By Samantha Smith
A majority of Garlic Creek residents were up in arms at the last Buda City Council meeting as the council attempted to amend an ordinance to ferry children to Elm Grove Elementary across a pedestrian bridge in golf carts.
The Buda City Council, however, tabled the agenda item for further discussion after realizing the city could potentially owe money to the state for infrastructure if it changed the ordinance. The bridge is funded through the Texas Department of Transportation (TxDOT) through the Texas Safe Routes To School (SRTS) program, which is focused on finding ways for kids to walk and bike to school.
The primary issues surrounding the debate are growing traffic concerns at Garlic Creek and FM 1626, according to Vanessa Petrea, a Garlic Creek resident and parent.
The only way for Garlic Creek students to avoid the nearby traffic congestion is by using the Garlic Creek pedestrian bridge to walk or bike to school.
The SRTS program required the school district to remove bus service from the Garlic Creek neighborhood because it is located less than two miles away from Elm Grove Elementary. An agreement was signed between the city and TxDOT in 2010 for SRTS infrastructure, which funded the pedestrian bridge.
Petrea said parents have scheduling issues that conflict with their ability to walk their children to school twice a day. Their solution has been to purchase and use golf carts to improve travel time and safety.
Buda currently has an ordinance restricting the use of golf carts in public parks. Some Garlic Creek residents are trying to get the ordinance amended in order to use the small-motorized vehicles to transport kids to school.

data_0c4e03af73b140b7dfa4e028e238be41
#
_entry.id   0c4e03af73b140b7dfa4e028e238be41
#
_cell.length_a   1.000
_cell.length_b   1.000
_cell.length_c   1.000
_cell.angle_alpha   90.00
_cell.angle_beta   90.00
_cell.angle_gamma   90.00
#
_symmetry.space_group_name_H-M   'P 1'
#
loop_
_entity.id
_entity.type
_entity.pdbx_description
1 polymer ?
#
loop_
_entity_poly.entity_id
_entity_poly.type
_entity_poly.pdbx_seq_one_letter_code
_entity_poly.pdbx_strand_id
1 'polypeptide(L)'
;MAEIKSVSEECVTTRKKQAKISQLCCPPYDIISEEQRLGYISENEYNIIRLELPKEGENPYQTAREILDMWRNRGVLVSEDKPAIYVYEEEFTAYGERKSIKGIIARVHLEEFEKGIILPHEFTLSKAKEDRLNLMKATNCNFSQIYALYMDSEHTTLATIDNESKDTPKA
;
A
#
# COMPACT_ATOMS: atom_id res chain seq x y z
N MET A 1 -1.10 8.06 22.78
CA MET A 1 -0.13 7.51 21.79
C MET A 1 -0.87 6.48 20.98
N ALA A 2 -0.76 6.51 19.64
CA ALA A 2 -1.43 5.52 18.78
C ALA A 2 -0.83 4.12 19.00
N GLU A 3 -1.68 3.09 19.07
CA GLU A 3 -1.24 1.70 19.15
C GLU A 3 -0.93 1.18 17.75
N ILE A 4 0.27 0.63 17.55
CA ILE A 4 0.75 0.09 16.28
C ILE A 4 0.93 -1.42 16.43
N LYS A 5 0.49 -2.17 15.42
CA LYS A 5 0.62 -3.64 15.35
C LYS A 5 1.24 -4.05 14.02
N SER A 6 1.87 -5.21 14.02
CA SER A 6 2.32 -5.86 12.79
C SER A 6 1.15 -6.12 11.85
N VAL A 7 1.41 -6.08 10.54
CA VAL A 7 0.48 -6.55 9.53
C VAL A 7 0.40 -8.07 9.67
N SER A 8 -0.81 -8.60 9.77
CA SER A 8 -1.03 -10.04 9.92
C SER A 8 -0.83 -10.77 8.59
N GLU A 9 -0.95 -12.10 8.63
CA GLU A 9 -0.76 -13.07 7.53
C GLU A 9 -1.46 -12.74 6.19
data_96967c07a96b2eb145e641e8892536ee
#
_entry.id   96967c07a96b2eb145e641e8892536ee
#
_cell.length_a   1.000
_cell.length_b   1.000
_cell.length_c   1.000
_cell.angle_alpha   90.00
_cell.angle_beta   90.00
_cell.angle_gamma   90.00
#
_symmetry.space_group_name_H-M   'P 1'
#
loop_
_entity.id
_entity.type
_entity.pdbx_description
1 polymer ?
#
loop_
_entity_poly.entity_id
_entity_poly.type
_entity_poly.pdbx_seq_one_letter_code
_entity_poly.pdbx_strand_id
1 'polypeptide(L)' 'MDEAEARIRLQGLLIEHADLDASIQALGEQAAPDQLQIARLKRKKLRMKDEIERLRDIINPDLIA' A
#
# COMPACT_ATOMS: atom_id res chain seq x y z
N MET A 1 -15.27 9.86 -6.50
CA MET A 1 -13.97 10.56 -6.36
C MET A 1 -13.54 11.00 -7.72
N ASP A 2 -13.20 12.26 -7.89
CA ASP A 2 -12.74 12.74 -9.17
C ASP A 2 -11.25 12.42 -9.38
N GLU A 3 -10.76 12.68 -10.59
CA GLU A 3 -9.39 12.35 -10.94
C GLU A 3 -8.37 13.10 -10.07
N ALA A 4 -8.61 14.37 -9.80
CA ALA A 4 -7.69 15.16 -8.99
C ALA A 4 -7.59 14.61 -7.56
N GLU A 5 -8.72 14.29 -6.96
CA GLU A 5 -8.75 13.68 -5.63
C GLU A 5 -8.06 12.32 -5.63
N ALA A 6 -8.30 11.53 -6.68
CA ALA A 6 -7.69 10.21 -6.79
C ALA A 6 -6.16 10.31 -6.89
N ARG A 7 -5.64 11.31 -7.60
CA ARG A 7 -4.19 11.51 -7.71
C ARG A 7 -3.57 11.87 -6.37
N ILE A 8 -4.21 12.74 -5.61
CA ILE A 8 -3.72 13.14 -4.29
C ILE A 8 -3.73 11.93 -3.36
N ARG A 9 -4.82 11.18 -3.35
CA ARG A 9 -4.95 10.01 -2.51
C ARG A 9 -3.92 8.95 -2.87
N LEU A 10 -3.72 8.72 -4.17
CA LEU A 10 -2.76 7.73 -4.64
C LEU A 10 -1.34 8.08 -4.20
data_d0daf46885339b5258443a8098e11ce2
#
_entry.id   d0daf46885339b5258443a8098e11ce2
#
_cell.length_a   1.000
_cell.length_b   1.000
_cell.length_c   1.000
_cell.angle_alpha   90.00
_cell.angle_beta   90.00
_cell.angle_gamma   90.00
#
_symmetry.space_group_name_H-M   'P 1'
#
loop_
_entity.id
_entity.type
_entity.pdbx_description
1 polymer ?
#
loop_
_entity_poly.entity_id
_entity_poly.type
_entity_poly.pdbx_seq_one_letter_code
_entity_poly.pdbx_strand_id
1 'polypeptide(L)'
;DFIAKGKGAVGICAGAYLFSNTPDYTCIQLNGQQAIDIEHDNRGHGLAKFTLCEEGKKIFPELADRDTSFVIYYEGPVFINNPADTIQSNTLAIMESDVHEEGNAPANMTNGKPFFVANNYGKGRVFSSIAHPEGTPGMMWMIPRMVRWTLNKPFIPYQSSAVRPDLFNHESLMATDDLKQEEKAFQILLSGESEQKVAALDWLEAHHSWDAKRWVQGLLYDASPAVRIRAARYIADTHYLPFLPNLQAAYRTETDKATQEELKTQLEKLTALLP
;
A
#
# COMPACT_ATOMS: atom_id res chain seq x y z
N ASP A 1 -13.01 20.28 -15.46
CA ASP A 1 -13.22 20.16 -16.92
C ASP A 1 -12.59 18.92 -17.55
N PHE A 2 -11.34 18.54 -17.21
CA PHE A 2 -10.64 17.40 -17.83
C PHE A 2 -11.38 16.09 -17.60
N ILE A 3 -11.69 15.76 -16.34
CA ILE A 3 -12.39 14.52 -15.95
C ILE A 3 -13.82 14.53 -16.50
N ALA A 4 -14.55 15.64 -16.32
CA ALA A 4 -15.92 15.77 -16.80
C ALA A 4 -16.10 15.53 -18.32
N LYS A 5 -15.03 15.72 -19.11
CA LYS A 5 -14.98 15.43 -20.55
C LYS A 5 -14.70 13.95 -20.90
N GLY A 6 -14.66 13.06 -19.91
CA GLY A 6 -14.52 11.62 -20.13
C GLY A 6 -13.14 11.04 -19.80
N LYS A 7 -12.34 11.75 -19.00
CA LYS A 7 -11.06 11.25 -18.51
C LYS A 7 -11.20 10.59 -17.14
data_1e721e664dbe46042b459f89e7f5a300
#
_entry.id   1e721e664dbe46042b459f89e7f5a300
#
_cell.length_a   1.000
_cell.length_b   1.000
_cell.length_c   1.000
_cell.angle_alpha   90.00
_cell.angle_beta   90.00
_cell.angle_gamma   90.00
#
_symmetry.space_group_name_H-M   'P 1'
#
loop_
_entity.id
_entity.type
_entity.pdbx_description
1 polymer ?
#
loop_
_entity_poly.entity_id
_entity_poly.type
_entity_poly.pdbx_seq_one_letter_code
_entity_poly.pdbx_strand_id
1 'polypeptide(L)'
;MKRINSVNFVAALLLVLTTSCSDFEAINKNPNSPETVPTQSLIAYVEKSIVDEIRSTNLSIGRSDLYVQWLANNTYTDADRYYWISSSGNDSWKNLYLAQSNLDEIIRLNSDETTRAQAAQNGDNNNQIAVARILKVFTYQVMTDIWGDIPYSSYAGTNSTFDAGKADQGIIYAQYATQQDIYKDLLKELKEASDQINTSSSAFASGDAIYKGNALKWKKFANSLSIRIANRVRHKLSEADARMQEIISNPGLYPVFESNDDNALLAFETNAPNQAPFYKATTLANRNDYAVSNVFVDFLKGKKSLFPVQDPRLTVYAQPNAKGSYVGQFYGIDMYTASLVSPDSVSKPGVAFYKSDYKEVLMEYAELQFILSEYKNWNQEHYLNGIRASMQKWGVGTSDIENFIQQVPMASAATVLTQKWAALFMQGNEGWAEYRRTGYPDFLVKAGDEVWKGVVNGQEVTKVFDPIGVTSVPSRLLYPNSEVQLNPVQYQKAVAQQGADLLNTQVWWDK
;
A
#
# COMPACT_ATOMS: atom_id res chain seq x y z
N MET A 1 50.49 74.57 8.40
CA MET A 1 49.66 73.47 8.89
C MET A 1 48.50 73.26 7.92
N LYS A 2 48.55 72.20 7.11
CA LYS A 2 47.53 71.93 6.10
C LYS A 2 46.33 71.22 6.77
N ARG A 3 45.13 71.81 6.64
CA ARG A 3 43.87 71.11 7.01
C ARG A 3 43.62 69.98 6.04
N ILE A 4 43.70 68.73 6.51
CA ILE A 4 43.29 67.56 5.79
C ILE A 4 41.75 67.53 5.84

But what seemed like a viable solution has turned into a legal discussion since a majority of the funds for the Garlic Creek bridge came from the state funded SRTS program. Program guidelines state the funding is to be used specifically for walking/bicycling routes to school.
Legal teams from TxDOT and Buda are looking into whether the city would be responsible for paying back the funds to the state used to create the Garlic Creek bridge.
Buda Mayor Todd Ruge said the city petitioned the school district on behalf of Garlic Creek and Cullen Country residents to retain bus service in those areas. Only bus services to Cullen Country, not Garlic Creek, were continued.
But Ruge said a lot has changed in Garlic Creek since the agreement was made. Garlic Creek is now home to over 1,000 Elm Grove Elementary students.
Petrea said the transportation issues are only going to get worse with the upcoming construction on FM1626 to widen lanes and the possible addition of a third high school.
Garlic Creek parents would be willing to help the city pay back any money to the state through various fund raising activities, Petrea said.
She also suggested safety improvements, such as a crossing guard to monitor the traffic on the bridge, and a 5 mile-per-hour speed limit, if golf carts were allowed.
Petrea said the possibility of a “group walk” to school with a designated adult was explored, but many parents were reticent about the idea of sending their children to school with a stranger.
Petrea didn’t disregard the idea and said that if Garlic Creek residents chose to organize such a program, it may help alleviate parents concerns to have a trusted friend walk their kids to school instead of a “stranger.”